The ecotoxicological problem of "Dose": from explosives to little bits

Friday, October 11, 2013 10:00to11:25
Wong Building Room 1050, 3610 rue University, Montreal, QC, H3A 0C5, CA

Everyone is welcome to attend this CIVE 615 Environmental Engineering Seminar (part of the Environmental & Water resource engineering seminar series) given by Dr. Geoffrey I. Sunahara, Group Leader, Applied Ecotoxicology, National Research Council Canada.

Traditionally, toxicity is associated with the concentration or the mass-based “dose-metric” exposure to the chemical of concern. Dose-metrics are important in establishing a “cause-effect” relationship, which is used in environmental risk assessment to predict potential hazardous effects of environmental exposure at contaminated sites. Examples will be presented on how ecotoxicity data is generated and used for traditional environmental risk assessment. However, the current standard toxicity test guidelines and ecotoxicological risk assessment methods may not be sufficient to address the ecotoxicological concerns of engineered nanomaterials (ENM) that are being released into the environment. There is much uncertainty amongst nano-ecotoxicologists and environmental risk assessors regarding the choice and use of the dose-metric of ENM whose toxicity is determined by concentration, as well as the nano-size of the chemical. The possible adverse effects of exposure to ENM in the environment have attracted the concern of industry, government regulators, as well as the general public. For example, what are the impacts of the release of ENM used in sunscreen lotions and cosmetics on the environment? Recent laboratory studies have shown that exposure to commercial uncoated nano-TiO2 particles can cause toxic effects in some aquatic and terrestrial organisms. This presentation will include some of our recent findings describing nano-ecotoxicological responses using dose-metric analysis of a widely-used model nano-toxicant such as nano-TiO2, but whether this or other engineered nano-contaminants have toxic effects in the environment is not known.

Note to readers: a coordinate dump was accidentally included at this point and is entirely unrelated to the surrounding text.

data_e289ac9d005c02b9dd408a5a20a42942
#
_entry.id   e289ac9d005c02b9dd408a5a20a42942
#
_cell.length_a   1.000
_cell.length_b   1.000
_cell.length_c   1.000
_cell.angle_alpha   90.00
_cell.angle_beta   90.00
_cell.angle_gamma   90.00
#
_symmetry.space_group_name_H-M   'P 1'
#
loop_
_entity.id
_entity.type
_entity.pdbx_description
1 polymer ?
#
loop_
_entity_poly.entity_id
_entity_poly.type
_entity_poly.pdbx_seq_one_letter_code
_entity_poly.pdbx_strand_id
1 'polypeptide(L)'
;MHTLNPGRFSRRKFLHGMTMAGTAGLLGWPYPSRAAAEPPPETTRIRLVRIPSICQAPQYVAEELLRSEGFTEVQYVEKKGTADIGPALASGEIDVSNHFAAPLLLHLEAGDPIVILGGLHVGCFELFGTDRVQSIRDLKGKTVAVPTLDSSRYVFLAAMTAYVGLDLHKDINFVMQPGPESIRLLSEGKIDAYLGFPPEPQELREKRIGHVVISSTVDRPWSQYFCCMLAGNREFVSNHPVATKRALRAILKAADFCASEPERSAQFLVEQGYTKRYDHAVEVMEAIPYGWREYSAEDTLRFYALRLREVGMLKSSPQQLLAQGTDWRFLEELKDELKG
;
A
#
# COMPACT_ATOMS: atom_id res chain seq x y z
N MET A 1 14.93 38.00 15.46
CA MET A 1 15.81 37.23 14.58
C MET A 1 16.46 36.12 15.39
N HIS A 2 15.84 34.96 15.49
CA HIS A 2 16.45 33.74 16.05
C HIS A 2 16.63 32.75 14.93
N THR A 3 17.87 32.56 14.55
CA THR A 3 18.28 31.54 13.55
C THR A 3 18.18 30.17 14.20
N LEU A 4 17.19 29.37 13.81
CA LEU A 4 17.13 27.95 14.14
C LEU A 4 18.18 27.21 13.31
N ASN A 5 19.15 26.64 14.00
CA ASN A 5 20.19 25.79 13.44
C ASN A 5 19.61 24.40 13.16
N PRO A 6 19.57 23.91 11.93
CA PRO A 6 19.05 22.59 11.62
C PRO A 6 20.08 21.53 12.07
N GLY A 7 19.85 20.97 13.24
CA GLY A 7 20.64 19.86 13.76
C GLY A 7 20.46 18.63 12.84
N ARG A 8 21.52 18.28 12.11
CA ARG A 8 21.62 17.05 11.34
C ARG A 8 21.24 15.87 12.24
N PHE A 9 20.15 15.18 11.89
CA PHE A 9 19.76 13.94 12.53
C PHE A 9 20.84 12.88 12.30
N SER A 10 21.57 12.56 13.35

Geoffrey Sunahara has more than 25 years of experience in environmental and biochemical toxicology. He has published >80 research articles in well-respected journals and >200 conference proceedings and book chapters. In 1994, Dr. Sunahara established and was made responsible for the Applied Ecotoxicology group at the National Research Council of Canada. Fields of research include the ecotoxicological characterization of recalcitrant soil contaminants such as the energetic substances (TNT, RDX and HMX) and their metabolites using whole organisms and cultured cell approaches. Toxicological information generated by his laboratory is being used in the establishment of soil quality criteria for explosives-contaminated sites used by the Canadian land forces, as well as those of other countries. Recent research interests include the ecotoxicology of nano-materials, biodiesel and selected bioproducts. In his ecotoxicity studies, a major focus is made upon innovation, ecological relevance, risk assessment, and modes of toxicity. These achievements have led to international recognition, as evidenced by the prestigious international 2010 TTCP Scientific Achievement Award. Dr. Sunahara has also collaborated with other experts to assemble and recently publish a comprehensive book on the Ecotoxicology of Explosives (CRC Press).

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